Get our take on what BrewLife brings to the table and why we’re all so passionate about working here.
Get our take on what BrewLife brings to the table and why we’re all so passionate about working here.
If you saw our original digital relevance rankings for the 2013 Austin City Limits Music Festival lineup, you’d know that we’re not only serious audiophiles, but we love to geek-out on predictive analytics too. I suppose that’s one of the benefits of working for a S2aaS firm here in the live music capital of the world. Since our original ranking was run shortly after the ACL lineup release in May, we have seen quite a shakeup in the index.
At W2O, we believe that an individual or brand’s digital relevance is nothing more than word-of-mouth chatter translated into bits and bytes. Applying this model to the ACL lineup, we think we can predict buzz-worthy acts by monitoring their growth in online engagement. The bands I’ve listed below may not necessarily have the highest relevance scores, but they have enjoyed tremendous growth since May. This could be due to a number of factors including record releases, summer tours and festival performances, or maybe even tastemaker endorsements. Though it’s not a perfect science yet, we’d be surprised if there weren’t a few breakout stars in our list. Of the movers-and-shakers, here are my top 5 must-see’s:
2. JD McPherson
3. Wild Nothing
4. Wild Belle
5. Dana Falconberry
Check out our Spotify playlist and in case you missed it the first time, have some fun with the original W2O Ranks infographic below. You can play videos, engage with the artists, and share with your friends all from within the image itself. Hope to see you at Zilker Park!
Tom is one of the original brains behind BrewLife’s formation. Now, as Managing Director, chief brand strategist and client lead, Tom loves what he does so much that he’s always plugged in. Always, except for one glorious week every year when he goes off the grid and runs a bar called the Sunrise Saloon at the Burning Man festival in Black Rock City, NV.
Prior to BrewLife, Tom worked at our sister company, WCG, and also alongside Paulo Simas and Matt Dong at ODA—a design and branding agency acquired by the W2O Group in 2009. He has an English degree from Princeton and MBA from UCLA Anderson School of Management.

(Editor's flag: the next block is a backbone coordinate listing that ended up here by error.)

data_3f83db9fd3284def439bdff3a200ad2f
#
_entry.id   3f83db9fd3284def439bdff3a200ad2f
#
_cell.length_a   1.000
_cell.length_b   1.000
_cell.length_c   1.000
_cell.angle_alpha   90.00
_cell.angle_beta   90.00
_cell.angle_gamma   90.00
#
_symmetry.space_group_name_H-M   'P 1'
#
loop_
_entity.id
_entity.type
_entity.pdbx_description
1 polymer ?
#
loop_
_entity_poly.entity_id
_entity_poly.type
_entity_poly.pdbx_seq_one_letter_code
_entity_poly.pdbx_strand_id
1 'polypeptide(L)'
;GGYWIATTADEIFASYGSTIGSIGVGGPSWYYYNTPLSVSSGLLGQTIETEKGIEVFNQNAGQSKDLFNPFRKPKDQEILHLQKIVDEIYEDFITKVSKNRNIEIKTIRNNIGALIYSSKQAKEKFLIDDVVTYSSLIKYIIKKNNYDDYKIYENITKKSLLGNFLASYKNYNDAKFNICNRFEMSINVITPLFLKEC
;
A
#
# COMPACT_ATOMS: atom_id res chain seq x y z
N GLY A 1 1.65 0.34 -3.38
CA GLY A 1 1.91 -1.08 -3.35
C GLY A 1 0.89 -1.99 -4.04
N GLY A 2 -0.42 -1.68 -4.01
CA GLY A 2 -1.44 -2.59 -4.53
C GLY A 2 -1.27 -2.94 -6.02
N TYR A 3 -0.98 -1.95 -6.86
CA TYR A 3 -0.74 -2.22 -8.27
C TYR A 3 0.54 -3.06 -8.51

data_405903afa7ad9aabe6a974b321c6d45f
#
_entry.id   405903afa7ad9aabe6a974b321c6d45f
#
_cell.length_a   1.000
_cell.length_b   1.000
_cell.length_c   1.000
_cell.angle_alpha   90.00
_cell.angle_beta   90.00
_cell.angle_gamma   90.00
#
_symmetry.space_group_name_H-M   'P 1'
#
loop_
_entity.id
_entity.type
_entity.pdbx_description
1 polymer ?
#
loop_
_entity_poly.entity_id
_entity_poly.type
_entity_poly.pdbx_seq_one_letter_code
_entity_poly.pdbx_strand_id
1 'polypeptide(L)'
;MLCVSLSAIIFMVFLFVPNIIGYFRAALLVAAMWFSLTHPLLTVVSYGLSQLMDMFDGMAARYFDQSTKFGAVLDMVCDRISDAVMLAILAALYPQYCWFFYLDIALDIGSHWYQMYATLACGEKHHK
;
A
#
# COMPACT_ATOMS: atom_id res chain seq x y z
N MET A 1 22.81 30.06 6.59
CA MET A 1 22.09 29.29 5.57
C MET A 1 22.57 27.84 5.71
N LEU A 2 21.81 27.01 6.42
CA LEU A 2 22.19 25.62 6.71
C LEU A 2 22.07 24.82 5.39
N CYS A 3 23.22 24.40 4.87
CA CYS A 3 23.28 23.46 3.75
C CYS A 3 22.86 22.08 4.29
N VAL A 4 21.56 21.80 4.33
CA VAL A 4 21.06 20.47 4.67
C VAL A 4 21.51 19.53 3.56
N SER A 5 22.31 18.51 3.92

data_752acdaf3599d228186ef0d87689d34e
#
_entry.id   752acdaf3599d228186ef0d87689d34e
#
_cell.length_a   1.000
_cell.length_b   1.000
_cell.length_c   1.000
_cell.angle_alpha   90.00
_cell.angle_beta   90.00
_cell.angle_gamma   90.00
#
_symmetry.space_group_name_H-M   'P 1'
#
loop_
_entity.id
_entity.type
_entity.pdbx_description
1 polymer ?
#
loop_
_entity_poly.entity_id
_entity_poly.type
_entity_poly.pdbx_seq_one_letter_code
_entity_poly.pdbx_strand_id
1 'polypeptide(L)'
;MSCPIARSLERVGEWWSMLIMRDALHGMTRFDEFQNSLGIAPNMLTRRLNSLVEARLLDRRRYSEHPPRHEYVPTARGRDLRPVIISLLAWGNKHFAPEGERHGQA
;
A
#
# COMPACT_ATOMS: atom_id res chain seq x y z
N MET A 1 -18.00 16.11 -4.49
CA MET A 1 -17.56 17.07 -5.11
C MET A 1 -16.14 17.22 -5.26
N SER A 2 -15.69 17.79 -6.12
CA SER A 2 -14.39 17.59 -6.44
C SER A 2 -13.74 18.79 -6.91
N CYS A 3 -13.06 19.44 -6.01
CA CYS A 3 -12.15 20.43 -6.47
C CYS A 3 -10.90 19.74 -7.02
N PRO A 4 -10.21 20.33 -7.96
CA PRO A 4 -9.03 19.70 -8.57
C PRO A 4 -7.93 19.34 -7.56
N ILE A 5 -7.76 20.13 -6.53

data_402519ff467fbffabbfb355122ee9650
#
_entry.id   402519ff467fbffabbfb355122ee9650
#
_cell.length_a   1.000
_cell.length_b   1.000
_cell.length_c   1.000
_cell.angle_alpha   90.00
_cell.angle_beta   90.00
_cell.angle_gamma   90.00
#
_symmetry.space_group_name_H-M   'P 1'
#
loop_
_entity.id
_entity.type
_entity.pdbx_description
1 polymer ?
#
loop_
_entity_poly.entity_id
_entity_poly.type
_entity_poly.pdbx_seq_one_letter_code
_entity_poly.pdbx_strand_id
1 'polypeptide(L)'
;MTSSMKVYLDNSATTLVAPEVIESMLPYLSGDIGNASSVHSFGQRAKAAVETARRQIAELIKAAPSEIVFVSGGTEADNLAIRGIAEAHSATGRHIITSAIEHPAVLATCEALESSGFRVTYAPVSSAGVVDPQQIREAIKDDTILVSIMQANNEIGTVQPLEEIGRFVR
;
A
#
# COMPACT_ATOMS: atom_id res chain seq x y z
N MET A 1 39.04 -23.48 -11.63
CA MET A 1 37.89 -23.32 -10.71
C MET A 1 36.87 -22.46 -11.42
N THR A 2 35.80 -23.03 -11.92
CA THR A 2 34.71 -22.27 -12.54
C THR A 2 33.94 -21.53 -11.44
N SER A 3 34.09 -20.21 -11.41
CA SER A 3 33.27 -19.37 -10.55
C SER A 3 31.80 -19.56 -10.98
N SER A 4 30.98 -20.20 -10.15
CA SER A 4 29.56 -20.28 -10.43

What hats do you wear at BrewLife?
Externally, I work directly with clients on their positioning and make sure that their brand strategy is aligned with the market opportunity. This often involves a bit of soul searching to get to the heart of what makes a client special and why this uniqueness matters to its audiences. A solid positioning strategy then serves as the foundation for every marketing tactic we develop for clients across all communication channels from digital to advertising to PR.
I am also involved in a fair amount of new business development, helping to present our capabilities and working with prospective clients to sort out their needs. Often a company will come to us asking for a specific tactic like a website, but when we peel back the onion we find they need to refine their overall strategy first.
Internally, I play a pretty hands-on operational role in driving our resourcing and establishing our processes. BrewLife has only been up and running for a little over eight months, and so we’re still ironing out some of the infrastructure kinks to set ourselves up for future growth.
What keeps you coming to work every day?
When you boil it down, we really are in the personality business. We help clients find their voice and articulate their value to the world. I dig helping clients get to the core of what makes them stand out. Brand development really amounts to taking a journey to the heart to unearth what makes a company shine. This journey intrigues me and keeps me coming back for more.
Do you have a guiding philosophy?
Well, one phrase I’ve come up with along the way is: “Going to work on Monday wishing it were Friday is no way to go through life.” One of the keys to having a fulfilling life is to love what you do. Find something that inspires you and pursue it with all you’ve got. Then it becomes less of a “job” and more of a way of life. I’m passionate about helping companies build their brands, and this keeps me fired regardless of what day it is.
What stokes your creative fire?
One particularly “unique” experience that I’ve been going back to for years is Burning Man. It’s an arts festival in the middle of the Nevada dessert that now attracts over 60,000 people. This year will be my 11th pilgrimage to the event, and I just love the atmosphere it creates. The barren dessert is the perfect canvas for a fabulous display of artistic ingenuity: Big art, small art, intellectual art, outrageous art, and totally interactive art. For me, each trip to Burning Man charges my creative spirit, and I return to the real world inspired to help others be true to themselves.
What would you be doing if not this?
I’ve got three kids (ages 9, 7, and 5), and the more I’ve volunteered to help in their classrooms, the more I can picture myself teaching school and coaching sports.
What’s fueling you today?
My go-to kick-starter these days is a granola bar and a banana smoothie.
Despite Edelman’s recent announcement that the PR firm is going to stick with what they’re best at (PR / Earned Media), there is no doubt that most agencies are converging their offerings, crossing swim lanes and aiming for the “integrated” value proposition. As a smaller firm (425 employees is relatively small in the agency world), W2O Group has been able to pivot and grow in this direction more quickly than others. Rather than hearing, “Oh, you’re the PR firm,” or “You guys are the digital agency,” we’re frequently hearing, “Where do you guys fit? Who are your competitors?” For us, this is a great place to be.